March 7 Colloquium: Bernard Gendron, “Foucault’s 1968”
2012 Colloquium Series New Research in Foucault Studies
Wednesday, March 7, 2012
7:30-9:30pm CUNY Graduate Center
365 Fifth Avenue, Room 5409
New York, NY Gendron argues that Foucault’s turn to political militancy within a post-1968 horizon was the chief catalyst for redirecting his theoretical work between 1969 and 1974, leading to the publication of Discipline and Punish. Working with Foucault’s interviews–which he reads as political-theoretical, not biographical documents–Gendron traces Foucault’s political trajectory, looking closely at his attempts to wrest from Marxism an adequate interpretation of the May 1968 events.
We will have wine and snacks. All are welcome.
Open to the public. Suggested donation: $8.
ABOUT THE TALK: Abstract: Foucault’s relation to May 1968 is crucial for understanding the transformation in his theory and practice in the years 1969-1974, leading to the publication of Discipline and Punish. This transformation is frequently interpreted as a transition from “archaeology” to “genealogy” resulting from Foucault’s discovery of basic flaws in his archaeological method. A closer analysis shows, however, that his turn to political militancy within a post-1968 horizon was the chief catalyst for halting and then redirecting his theoretical work. These reflections appear not in Foucault’s books and well-known articles, but in the many interviews he conducted in the early 1970s. In these texts, Foucault repeatedly shifts positions while trying both to make theoretical sense of his militant practices and to wrest from Marxism the proper interpretation of May 1968, until finally he arrives at the formulations that lead to Discipline and Punish. The formula, “from archaeology to genealogy,” taken as wholly methodological, explains little and indeed gives an oversimplified picture of that transformation.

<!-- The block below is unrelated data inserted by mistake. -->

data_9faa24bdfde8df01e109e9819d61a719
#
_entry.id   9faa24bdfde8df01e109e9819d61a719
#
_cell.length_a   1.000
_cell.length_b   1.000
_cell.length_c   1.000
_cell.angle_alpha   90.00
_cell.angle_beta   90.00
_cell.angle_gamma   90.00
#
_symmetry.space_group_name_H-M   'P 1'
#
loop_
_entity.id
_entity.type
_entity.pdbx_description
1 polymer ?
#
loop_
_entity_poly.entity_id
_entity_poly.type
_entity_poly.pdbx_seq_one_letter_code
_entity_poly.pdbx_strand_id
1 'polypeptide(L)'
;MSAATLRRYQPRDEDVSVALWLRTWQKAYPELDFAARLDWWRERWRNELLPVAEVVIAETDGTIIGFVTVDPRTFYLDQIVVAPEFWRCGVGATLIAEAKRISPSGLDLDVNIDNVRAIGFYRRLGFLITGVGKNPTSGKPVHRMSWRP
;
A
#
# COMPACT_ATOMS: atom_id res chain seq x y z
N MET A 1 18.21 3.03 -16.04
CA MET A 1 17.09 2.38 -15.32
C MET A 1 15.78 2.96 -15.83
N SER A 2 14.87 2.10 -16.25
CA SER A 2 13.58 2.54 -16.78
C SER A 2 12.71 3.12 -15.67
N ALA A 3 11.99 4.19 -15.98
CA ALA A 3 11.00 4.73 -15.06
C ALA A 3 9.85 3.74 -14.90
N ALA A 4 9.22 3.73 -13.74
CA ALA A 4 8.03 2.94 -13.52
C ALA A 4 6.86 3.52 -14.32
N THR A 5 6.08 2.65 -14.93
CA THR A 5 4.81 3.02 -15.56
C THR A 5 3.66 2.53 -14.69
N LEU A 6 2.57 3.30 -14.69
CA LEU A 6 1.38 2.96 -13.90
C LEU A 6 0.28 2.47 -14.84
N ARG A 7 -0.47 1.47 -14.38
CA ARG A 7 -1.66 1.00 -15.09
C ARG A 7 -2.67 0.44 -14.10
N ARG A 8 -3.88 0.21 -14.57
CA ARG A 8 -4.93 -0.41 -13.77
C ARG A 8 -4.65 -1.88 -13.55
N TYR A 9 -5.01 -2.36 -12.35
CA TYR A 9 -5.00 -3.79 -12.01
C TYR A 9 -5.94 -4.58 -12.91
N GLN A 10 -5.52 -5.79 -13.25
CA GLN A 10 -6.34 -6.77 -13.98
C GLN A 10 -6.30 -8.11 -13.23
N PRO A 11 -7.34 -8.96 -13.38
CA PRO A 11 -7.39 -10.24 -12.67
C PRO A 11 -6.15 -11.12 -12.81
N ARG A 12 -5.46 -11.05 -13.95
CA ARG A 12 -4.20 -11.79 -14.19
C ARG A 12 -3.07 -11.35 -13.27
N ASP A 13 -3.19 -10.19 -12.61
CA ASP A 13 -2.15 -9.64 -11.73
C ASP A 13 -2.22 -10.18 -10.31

Speaker Bio: Bernard Gendron is Professor Emeritus of Philosophy at the University of Wisconsin-Milwaukee where he taught courses on Nietzsche, Foucault, Miles Davis, and the aesthetics of popular music, among others. He is the author of Technology and the Human Condition (St. Martins, 1976) and Between Montmartre and the Mudd Club: Popular Music and the Avant-Garde (University of Chicago, 2002). He now lives in New York and is working on a book, Downtown Sounds: The Experimental Music Scene in New York (1970-1990). The essay, “Foucault’s 1968,” is forthcoming in The Long 1968: Revisions and New Perspectives, eds., Jasmine Alinder, A. Aneesh, Daniel J. Sherman, and Ruud van Dijk (Indiana University Press, Spring 2013).